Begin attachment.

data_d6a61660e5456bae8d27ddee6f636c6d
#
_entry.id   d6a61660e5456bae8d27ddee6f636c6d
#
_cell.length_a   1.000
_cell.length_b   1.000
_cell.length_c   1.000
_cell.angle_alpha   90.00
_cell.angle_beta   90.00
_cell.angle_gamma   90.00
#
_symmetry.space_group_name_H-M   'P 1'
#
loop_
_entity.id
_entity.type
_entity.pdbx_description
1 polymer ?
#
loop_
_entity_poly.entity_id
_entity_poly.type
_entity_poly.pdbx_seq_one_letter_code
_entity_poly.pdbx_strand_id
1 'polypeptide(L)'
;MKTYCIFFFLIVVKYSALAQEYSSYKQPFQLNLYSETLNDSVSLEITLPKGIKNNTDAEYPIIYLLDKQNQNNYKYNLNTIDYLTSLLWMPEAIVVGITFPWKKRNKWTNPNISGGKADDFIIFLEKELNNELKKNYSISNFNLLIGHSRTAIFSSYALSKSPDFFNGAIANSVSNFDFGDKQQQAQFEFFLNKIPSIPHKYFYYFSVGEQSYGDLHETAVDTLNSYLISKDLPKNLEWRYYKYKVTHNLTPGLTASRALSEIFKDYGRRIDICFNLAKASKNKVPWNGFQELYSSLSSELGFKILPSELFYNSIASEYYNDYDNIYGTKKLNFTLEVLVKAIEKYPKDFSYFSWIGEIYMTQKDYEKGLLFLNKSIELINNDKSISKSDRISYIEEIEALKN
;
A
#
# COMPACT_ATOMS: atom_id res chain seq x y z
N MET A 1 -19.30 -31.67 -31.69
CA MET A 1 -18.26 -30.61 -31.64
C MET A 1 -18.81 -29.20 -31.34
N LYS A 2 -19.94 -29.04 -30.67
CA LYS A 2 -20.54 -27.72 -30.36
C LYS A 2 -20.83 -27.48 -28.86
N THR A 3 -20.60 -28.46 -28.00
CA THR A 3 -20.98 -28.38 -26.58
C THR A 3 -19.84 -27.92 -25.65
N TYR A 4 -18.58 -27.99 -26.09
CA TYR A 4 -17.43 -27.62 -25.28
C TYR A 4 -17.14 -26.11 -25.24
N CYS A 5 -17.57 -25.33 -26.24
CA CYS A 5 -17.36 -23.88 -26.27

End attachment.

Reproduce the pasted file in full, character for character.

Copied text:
data_d6a61660e5456bae8d27ddee6f636c6d
#
_entry.id   d6a61660e5456bae8d27ddee6f636c6d
#
_cell.length_a   1.000
_cell.length_b   1.000
_cell.length_c   1.000
_cell.angle_alpha   90.00
_cell.angle_beta   90.00
_cell.angle_gamma   90.00
#
_symmetry.space_group_name_H-M   'P 1'
#
loop_
_entity.id
_entity.type
_entity.pdbx_description
1 polymer ?
#
loop_
_entity_poly.entity_id
_entity_poly.type
_entity_poly.pdbx_seq_one_letter_code
_entity_poly.pdbx_strand_id
1 'polypeptide(L)'
;MKTYCIFFFLIVVKYSALAQEYSSYKQPFQLNLYSETLNDSVSLEITLPKGIKNNTDAEYPIIYLLDKQNQNNYKYNLNTIDYLTSLLWMPEAIVVGITFPWKKRNKWTNPNISGGKADDFIIFLEKELNNELKKNYSISNFNLLIGHSRTAIFSSYALSKSPDFFNGAIANSVSNFDFGDKQQQAQFEFFLNKIPSIPHKYFYYFSVGEQSYGDLHETAVDTLNSYLISKDLPKNLEWRYYKYKVTHNLTPGLTASRALSEIFKDYGRRIDICFNLAKASKNKVPWNGFQELYSSLSSELGFKILPSELFYNSIASEYYNDYDNIYGTKKLNFTLEVLVKAIEKYPKDFSYFSWIGEIYMTQKDYEKGLLFLNKSIELINNDKSISKSDRISYIEEIEALKN
;
A
#
# COMPACT_ATOMS: atom_id res chain seq x y z
N MET A 1 -19.30 -31.67 -31.69
CA MET A 1 -18.26 -30.61 -31.64
C MET A 1 -18.81 -29.20 -31.34
N LYS A 2 -19.94 -29.04 -30.67
CA LYS A 2 -20.54 -27.72 -30.36
C LYS A 2 -20.83 -27.48 -28.86
N THR A 3 -20.60 -28.46 -28.00
CA THR A 3 -20.98 -28.38 -26.58
C THR A 3 -19.84 -27.92 -25.65
N TYR A 4 -18.58 -27.99 -26.09
CA TYR A 4 -17.43 -27.62 -25.28
C TYR A 4 -17.14 -26.11 -25.24
N CYS A 5 -17.57 -25.33 -26.24
CA CYS A 5 -17.36 -23.88 -26.27